"... it still only has a 5-megapixel rear camera, 8GB of internal storage and a dismally low-res 540×960-pixel screen"
For being dismal, it is still a $120 phone! And unlocked! And without bloatware!! Moto G is a better deal though.
In 2008, I set out on my own, founding Gentomi, Inc. I am currently engaged in bootstrapping the business SendTree, which is a cloud based communication tool that can send instant messages via telephone, text, email, and social networks, all with a single "send" button. In this effort I've become adept with AppEngine, Twilio API, GWT, AngularJS, and leveraging some newer HTML5/CSS3 features.
Prior to setting out on my own, I spent 13 years creating software at Purdue University. In 1995 I was surprised to find Purdue as my employer. I had made connections with the Computing Center years earlier as an undergraduate. I was later recruited to come back to Purdue and work on some cool software projects, and I couldn't resist.
Before I left, my position at Purdue was in the Rosen Center for Advanced Computing, where they provide computing support for academic research. I was the principal software developer for the Purdue Vulcan project through its first release. This project is of significant importance in order for good policies and decisions to be made concerning climate change. This project determined the high-resolution whereabouts of carbon emissions within the United States, a great improvement over prior known resolutions. I was responsible for the design and implementation of the software that aggregated all the data into its high resolution form. [Here's a fancy YouTube video driven by the resulting data.] This particular project involved large amounts of data, and required distributed computing on a cluster in order to create the final information in its aggregated form.
Before working for the Rosen Center, I worked for 7 years in Purdue's Instructional Computing Division, a group responsible for the 70+ labs and 2000+ machines located around campus for student use. During this period, I gained responsibility for managing a group of 9 software developers. I was responsible for: 1) delivering software projects, 2) providing technical guidance and mentoring, 3) interviewing and hiring, and 4) assignment of salary, wages, and bonuses. This group developed the web infrastructure, databases, and applications used to drive the operations of the labs. [This was an excellent, very talented group to work with.]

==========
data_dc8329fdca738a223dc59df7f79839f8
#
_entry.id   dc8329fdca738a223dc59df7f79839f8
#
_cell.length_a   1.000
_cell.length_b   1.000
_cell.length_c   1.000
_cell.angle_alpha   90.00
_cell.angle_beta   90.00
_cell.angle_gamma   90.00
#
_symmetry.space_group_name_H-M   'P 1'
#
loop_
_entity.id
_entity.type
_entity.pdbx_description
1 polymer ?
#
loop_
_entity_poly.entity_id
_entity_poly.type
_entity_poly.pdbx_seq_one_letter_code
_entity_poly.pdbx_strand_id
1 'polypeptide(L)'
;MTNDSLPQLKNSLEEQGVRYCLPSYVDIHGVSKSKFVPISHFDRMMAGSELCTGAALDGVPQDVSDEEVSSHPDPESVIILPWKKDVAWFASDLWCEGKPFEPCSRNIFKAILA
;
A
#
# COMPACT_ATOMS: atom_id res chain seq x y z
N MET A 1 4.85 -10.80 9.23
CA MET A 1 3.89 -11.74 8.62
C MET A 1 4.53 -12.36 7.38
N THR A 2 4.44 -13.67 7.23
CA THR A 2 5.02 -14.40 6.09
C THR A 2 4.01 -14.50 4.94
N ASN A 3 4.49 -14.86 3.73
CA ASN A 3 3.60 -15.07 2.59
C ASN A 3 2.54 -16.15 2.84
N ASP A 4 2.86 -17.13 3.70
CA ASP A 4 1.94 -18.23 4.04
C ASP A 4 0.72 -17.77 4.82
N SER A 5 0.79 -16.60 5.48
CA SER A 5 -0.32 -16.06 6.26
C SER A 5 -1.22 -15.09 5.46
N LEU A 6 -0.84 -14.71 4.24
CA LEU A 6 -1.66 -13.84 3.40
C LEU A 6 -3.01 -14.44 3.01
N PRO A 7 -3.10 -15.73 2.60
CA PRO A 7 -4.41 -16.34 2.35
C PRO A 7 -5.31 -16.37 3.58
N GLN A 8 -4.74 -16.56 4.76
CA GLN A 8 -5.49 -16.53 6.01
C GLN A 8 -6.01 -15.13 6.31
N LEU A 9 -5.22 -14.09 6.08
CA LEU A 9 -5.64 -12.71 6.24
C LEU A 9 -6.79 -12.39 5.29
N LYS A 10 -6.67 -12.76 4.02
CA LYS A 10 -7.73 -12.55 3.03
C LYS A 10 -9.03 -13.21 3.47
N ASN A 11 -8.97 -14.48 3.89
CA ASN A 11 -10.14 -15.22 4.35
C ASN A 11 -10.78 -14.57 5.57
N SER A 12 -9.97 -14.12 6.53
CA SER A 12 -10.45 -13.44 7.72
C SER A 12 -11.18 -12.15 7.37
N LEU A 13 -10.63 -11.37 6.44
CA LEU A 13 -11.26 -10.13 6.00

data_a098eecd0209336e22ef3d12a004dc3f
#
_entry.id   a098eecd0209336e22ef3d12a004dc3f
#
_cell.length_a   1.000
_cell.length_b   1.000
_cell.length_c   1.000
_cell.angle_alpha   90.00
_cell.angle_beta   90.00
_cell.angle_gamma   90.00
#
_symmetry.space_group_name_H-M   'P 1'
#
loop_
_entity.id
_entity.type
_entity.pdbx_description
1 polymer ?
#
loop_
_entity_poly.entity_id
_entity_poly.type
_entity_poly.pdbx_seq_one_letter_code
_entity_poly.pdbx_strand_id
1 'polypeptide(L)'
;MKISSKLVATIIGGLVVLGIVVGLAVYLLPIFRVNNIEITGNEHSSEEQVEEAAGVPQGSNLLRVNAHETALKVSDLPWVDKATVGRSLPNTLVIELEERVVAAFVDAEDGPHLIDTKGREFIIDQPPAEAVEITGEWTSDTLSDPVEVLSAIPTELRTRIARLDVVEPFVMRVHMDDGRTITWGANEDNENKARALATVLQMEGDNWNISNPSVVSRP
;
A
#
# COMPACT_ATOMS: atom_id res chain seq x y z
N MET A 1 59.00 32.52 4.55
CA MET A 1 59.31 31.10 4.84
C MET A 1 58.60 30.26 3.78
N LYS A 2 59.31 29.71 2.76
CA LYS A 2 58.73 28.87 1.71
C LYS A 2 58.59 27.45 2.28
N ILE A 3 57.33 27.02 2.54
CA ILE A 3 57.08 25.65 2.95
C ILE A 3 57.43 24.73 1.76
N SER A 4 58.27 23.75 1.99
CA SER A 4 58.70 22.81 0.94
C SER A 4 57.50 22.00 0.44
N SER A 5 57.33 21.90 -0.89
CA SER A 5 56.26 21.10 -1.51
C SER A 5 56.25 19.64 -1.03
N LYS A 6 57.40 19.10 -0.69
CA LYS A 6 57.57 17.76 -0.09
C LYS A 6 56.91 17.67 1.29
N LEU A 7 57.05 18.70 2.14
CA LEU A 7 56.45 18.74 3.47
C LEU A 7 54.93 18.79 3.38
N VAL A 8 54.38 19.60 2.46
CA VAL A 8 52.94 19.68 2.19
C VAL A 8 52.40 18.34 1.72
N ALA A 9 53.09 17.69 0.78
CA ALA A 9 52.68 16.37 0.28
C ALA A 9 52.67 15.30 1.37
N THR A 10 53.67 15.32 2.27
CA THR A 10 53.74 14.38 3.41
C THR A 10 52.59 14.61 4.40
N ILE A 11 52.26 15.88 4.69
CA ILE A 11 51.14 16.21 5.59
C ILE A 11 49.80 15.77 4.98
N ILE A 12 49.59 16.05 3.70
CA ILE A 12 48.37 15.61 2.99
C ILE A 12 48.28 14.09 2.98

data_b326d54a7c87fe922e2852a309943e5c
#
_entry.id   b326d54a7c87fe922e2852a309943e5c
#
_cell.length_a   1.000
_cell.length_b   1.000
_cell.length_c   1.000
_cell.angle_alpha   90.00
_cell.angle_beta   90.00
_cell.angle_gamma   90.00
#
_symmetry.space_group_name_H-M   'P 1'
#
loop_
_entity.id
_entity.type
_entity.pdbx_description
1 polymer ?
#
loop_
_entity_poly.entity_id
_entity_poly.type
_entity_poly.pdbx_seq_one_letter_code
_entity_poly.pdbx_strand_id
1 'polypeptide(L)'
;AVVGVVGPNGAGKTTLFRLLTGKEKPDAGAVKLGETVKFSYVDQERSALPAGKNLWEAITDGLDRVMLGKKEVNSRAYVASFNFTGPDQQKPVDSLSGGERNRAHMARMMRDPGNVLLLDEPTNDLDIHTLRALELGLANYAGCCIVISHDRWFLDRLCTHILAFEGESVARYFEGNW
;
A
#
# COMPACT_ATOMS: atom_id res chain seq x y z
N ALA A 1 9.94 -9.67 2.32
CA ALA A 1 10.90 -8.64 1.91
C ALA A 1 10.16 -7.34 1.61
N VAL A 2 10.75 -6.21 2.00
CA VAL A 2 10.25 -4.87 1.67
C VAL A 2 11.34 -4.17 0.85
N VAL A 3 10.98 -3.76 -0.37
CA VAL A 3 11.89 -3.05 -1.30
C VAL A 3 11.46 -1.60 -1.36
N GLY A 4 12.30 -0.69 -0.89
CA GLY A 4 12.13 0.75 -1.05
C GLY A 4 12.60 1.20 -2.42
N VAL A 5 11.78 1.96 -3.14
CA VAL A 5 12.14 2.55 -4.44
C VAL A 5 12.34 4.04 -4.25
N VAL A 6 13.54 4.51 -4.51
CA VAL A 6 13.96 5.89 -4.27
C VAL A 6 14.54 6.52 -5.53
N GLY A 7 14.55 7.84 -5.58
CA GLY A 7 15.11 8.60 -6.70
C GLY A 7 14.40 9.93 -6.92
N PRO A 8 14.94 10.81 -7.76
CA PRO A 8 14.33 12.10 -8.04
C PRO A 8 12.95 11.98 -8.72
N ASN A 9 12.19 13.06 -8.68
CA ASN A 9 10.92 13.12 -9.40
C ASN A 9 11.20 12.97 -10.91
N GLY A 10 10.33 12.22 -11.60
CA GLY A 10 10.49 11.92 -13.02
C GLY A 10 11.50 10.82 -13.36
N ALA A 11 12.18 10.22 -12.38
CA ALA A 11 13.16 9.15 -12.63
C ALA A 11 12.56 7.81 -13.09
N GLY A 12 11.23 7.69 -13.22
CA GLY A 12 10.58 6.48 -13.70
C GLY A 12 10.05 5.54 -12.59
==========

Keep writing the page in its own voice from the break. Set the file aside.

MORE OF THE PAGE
Prior to employment at Purdue, I worked as an engineer at Pynco, Inc. from 1992 to 1995. I redesigned a mechanically driven aircraft altimeter (CPU 66) into a complete solid-state, microcontroller driven altimeter. I designed and constructed the new enclosure, computing circuitry, and software. This new altimeter required real-time software techniques, and a handcrafted operating system. [Yes, I wrote a custom operating system for the 68332 microcontroller...]
Also while at Pynco during those years, I helped develop a small CNC station to automate machining of tiny glass parts. This later evolved into the use of large standard CNC equipment, which I programmed to machine the same glass parts. This manufacturing process was significant in Pynco’s early success, and remains as the basis for their primary business today. In 2008, I began serving on the Board at Pynco. This followed the untimely death of my father, Jim Seib, who founded Pynco in 1987.
I graduated from Purdue University in 1993 with a Bachelor of Science in Electrical Engineering. I still enjoy creating a circuit once in a while. I designed and built my own circuit to help remotely monitor and reboot some hardware located in Detroit, MI.